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On the Edge Looking Out



It’s appropriate that from the heart of a state whose state bird is the Mockingbird–Arkansas–would come a musical group that is showing the established religious order what the new face of faith expression is becoming. And they’re not even trying.

That is the beauty of Edens Edge. A trio whose lyrics blend the Dixie Chicks‘ biting, social commentary and lilting poetry with the instrumental breadth displayed by the members of Nickel Creek–Sarah Watkins, her brother Sean Watkins, and Chris Thille who was recently awarded a MacArthur Genius grant. But whereas the Dixie Chicks have drawn the ire of many conservative religious groups, mostly for their political views, and Nickel Creek dodges religious issues all together, Edens Edge drives head-on into the religious language and imagery of 1950s Protestant America, and drives out into the brave new world of the spiritually but not religious with their traditional language in tow, if totally re-visioned.

Edens Edge

Edens Edge: (from left to right) Cherrill Green, Hannah Blaylock, and Dean Berner

It begins with the title of its first song on their self-named album Edens Edge, “Amen.” The chorus begins:

Can I get a Thank God Hallelujah
You finally saw what she was doing to ya
Your mama called it and she was right
Glad to see you saw the light.

The language is pure tent meeting. But the song is about a woman celebrating that a man she loved who dumped her for another finally “saw the light” and left her to stand before the woman he left.

I’m standing right here in front of you
I think I love you too
Can I get a Thank God Hallelujah
Baby do you believe it, do you?

In the hands of lesser artists–or less original–the borrowing of revival language would sound sarcastic, venal even. But Edens Edge is neither. They are speaking the language of their youth, and turning it into a song for a new generation of people who themselves have not lost belief in religious experience, but have lost faith in the traditional conveyors of that tradition–American churches.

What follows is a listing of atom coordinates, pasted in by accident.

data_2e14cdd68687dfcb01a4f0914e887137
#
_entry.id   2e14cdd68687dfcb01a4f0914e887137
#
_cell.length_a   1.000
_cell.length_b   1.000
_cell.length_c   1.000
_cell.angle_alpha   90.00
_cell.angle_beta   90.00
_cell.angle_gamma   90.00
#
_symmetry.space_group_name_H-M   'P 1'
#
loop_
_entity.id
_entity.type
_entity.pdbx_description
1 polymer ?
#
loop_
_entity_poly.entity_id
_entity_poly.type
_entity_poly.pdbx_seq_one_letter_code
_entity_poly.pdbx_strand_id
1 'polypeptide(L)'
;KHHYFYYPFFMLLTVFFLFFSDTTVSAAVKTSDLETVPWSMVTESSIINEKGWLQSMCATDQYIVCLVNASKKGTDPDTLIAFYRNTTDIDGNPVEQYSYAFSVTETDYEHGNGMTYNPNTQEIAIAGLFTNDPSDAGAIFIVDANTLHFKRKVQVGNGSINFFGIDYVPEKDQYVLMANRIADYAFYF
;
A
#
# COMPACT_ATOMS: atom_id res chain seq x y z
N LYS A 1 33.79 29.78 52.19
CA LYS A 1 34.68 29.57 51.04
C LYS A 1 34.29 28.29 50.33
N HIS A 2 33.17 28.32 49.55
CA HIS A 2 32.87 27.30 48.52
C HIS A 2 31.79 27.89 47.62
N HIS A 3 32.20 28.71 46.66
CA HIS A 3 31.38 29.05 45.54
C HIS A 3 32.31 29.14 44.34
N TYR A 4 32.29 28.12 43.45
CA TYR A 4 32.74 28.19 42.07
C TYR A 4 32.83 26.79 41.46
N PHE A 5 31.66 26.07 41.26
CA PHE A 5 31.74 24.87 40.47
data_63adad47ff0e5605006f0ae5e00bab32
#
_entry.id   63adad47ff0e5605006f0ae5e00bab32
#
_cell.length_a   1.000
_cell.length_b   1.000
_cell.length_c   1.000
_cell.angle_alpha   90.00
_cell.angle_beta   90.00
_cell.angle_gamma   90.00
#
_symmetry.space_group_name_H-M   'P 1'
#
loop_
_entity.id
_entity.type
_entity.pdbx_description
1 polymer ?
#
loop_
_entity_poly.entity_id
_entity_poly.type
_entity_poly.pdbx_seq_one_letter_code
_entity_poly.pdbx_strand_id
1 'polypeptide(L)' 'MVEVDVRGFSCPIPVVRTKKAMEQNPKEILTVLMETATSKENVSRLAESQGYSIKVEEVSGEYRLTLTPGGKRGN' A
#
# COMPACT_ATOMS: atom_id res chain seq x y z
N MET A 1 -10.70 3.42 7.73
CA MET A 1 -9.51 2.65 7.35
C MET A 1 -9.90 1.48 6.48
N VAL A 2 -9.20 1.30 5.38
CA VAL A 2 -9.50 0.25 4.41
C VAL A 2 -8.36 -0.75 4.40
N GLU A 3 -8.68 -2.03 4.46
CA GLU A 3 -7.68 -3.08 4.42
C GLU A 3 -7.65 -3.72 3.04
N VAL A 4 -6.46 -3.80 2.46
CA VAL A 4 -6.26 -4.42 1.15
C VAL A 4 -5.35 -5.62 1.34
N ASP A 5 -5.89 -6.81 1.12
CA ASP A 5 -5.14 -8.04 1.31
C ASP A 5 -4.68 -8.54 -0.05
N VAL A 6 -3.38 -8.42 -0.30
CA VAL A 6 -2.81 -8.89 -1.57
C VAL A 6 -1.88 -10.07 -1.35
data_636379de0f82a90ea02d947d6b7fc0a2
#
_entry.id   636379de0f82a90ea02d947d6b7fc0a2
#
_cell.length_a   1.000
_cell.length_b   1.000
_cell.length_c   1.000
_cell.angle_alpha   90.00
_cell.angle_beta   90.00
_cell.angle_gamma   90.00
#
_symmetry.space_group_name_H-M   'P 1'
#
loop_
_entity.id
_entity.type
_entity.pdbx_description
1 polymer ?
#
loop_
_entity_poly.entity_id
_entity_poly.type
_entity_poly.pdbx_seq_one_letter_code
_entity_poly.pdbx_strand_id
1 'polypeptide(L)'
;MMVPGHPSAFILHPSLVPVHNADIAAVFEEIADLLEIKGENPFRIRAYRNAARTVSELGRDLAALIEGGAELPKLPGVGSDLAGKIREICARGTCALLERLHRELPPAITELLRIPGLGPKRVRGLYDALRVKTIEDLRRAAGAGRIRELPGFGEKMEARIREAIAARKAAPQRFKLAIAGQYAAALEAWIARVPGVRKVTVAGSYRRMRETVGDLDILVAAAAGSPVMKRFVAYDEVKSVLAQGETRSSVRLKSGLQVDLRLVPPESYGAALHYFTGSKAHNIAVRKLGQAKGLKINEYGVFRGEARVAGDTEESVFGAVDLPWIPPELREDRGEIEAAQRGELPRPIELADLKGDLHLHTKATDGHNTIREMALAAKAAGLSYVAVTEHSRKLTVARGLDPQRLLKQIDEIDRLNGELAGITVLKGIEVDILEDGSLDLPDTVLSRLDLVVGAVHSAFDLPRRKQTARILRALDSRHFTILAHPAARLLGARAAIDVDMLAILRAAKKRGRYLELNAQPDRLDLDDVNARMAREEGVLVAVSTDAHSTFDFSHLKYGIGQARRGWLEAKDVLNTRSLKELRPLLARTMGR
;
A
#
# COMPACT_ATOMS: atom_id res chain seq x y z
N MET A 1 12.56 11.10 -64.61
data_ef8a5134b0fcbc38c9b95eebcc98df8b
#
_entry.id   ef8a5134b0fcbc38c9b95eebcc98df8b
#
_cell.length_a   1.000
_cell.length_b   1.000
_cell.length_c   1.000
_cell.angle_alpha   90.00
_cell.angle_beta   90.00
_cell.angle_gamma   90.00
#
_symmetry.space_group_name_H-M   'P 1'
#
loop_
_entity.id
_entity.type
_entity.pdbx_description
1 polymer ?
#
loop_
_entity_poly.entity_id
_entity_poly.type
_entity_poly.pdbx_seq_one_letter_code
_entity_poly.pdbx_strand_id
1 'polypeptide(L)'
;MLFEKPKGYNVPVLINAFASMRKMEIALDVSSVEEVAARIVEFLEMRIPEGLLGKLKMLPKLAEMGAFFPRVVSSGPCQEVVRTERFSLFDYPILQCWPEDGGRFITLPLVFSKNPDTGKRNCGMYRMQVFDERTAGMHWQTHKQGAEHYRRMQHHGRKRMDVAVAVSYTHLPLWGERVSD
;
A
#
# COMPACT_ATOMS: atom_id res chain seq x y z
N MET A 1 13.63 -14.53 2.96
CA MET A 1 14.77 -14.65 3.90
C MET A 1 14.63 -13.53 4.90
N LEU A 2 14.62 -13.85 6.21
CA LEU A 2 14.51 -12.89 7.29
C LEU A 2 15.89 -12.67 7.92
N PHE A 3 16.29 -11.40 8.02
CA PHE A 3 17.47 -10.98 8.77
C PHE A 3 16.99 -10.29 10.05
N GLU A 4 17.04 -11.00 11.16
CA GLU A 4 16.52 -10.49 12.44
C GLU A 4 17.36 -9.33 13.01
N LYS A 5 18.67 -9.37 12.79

Pushing the boundaries of religious language is not limited to the first song on the album. It extends to the final song on the album–“By Christ Alone,” a reworking of a hymn by the same name. (See Edens Edge lyrics here, and original lyrics here.) And it flows throughout the middle. In the song “Last Supper,” which artfully weds the language and practice of eucharist/communion to the story of a young couple staring at an old couple in a restaurant that is looking past one another, the young woman wonders if that will be her and her partner in time.

You break the bread and you break my heart
You raise as glass as we fall apart

Oh, oh
Guess it’s time for a comin’ to Jesus
Looks like that just might be us
Is that all we are to each other?
Looks like it’s our last supper

And it runs through the non-religiously titled pieces like “Skinny Dipping,” which explore the Southern summer practice of shedding one’s inhibitions and going swimming au natural.

Close your eyes, uh-uh, no peeking
Are you thinking what I’m thinking
Wanna go-o-o-o-o
Sweet temptation in the cool blue water
Probably shouldn’t but I think we oughta
It ain’t no thing
Pretty sure it ain’t no sin
Let’s go skinny dippin’

Whereas others have been ramming this language back at the generation that clings to faith in an act resembling youthful rebellion,  Edens Edge is transforming it into something new. A new way of talking about faith in an age when faith itself increasingly doesn’t matter as traditionally practiced.

In my years working with American congregations at the Alban Institute, and in my years before as a student of religion and one-time ministerial student, I watched and listened to endless conversations among the professionally religious and the church-going devout about what they’re going to do about the lack of faith in the current generation. Churches are closing, revenues are drying up, and many can imagine a day in the not-too-distant future when European style atheism trumps American congregational practice.

The solutions are variants on a theme–more programs, “hip” translations of old ideas, and getting families into church sooner to “educate” them in the faith. One can easily get the sense they’re trying too hard. The solution may well lie in the road being traveled by a trio from Arkansas who stand at Eden’s edge, and are walking away from the garden into the light of a new experience of faith.


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